May 3, 2019 | News
Speech to Text for Changes to deaf program anger parents
Below is the closed-captioning text associated with this video. Since this uses automated speech to text spelling and grammar may not be accurate.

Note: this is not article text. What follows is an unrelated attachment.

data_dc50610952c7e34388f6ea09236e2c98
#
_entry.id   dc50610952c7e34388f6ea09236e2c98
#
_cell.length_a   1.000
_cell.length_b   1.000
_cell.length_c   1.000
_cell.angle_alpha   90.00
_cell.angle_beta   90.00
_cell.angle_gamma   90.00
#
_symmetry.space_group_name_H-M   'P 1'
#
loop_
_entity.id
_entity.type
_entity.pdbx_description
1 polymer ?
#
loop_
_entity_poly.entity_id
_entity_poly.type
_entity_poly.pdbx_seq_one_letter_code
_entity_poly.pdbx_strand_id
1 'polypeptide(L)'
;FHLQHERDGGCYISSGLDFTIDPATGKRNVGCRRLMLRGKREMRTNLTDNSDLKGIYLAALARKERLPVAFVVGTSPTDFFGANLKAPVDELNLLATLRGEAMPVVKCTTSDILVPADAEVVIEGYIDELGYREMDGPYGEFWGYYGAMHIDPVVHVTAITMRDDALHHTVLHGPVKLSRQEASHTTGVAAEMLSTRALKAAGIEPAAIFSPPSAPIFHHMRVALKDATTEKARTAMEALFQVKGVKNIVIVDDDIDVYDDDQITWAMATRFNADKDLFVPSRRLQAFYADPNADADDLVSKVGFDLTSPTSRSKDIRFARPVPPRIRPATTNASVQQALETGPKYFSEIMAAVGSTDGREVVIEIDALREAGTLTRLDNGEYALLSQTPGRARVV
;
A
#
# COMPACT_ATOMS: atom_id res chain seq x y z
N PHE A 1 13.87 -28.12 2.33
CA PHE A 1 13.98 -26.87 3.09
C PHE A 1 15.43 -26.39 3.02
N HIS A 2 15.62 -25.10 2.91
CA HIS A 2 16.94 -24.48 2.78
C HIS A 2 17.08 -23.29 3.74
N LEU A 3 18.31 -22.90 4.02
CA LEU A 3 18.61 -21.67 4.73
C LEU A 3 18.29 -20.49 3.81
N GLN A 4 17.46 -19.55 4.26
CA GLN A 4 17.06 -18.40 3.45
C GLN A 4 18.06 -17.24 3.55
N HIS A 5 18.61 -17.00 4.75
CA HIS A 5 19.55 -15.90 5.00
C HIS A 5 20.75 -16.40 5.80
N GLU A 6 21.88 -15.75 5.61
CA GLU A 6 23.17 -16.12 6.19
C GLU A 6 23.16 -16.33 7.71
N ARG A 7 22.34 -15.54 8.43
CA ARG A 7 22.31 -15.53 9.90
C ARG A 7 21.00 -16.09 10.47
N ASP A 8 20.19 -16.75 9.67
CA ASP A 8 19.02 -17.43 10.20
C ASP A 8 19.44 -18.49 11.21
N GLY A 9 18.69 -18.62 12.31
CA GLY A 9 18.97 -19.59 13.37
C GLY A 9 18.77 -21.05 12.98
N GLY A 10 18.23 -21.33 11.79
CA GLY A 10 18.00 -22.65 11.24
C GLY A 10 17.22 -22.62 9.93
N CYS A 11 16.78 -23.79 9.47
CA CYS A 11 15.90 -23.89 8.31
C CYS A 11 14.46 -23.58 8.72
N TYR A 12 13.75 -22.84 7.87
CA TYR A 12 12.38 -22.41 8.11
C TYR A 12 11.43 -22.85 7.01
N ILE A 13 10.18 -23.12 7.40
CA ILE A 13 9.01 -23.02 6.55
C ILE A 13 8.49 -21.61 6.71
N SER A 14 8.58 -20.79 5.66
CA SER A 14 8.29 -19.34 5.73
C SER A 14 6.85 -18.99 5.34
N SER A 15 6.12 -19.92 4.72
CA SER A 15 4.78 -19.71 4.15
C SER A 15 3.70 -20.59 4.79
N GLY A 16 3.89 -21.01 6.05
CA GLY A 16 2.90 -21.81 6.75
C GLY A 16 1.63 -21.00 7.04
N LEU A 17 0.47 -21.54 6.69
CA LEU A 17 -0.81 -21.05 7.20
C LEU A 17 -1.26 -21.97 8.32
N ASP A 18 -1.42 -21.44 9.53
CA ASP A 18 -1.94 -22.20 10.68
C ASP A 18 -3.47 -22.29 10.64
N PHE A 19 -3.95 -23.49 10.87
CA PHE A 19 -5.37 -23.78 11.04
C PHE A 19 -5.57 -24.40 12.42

show up. this letter came as a shock to parents of this program. it pulls deaf students from around the rogue valley and puts them together in central point. that’s the way it’s been done for 40 years. an sou professor is no stranger to the program. he tells me splitting those students up would be devastating. “learning asl is amazing.” its fair to call steve wasserman an expert in all things deaf, hard of hearing, and american sign language. “it is a very small community, but it’s still there, it’s still strong.” he knows the program for deaf and hard of hearing well. and he’s not happy with the talk of splitting up the already small group. “what they don’t realize is it’s going to be devastating for the deaf children.” the letter from the district says this coming school year – deaf students who live in medford will stay in medford to get their education. it says if a student is transitioning between schools – like from elementary to middle school – they will move to medford. but if a child isn’t moving from school to school – they taking that small group of kids and splitting it apart.” mike neilitz is upset and frustrated. his daughter is a kindergartener in the program. he says it’s hard enough for her to make personal connections. splitting up the group means less friends for her and less people she can communicate with. he’s not alone. lauren white wants answers too. “it doesn’t make sense.” her son bower is a kindergartener with neilitz’s daughter. “he only has 9 people who speak his language.” both parents tell me many others want to know why they weren’t involved in a decision this big. “it’s been a top down process, the school district has said here’s what’s best for you kids, we know what’s best we will tell you what’s best for you child.” he says parents have asked multiple times for meetings and communication, but that hasn’t happened. wasserman says it’s important to keep in mind – deaf people have a history of horrible oppression. “we have hearing people that have been telling deaf people what is good for them.’ he says just like the situation with the medford school district – hearing people should be coming to deaf people with the question – “what is the best thing?” those parents tell me they want the district to wait a year before making any changes. more importantly – they want to be directly involved in those decisions. the district tells me regional special education directors talked about the issue at a meeting today. the district plans on sending out a letter to parents tomorrow to work toward better communication about any changes that are made. reporting live in medford, emma balkenbush, newswatch 12.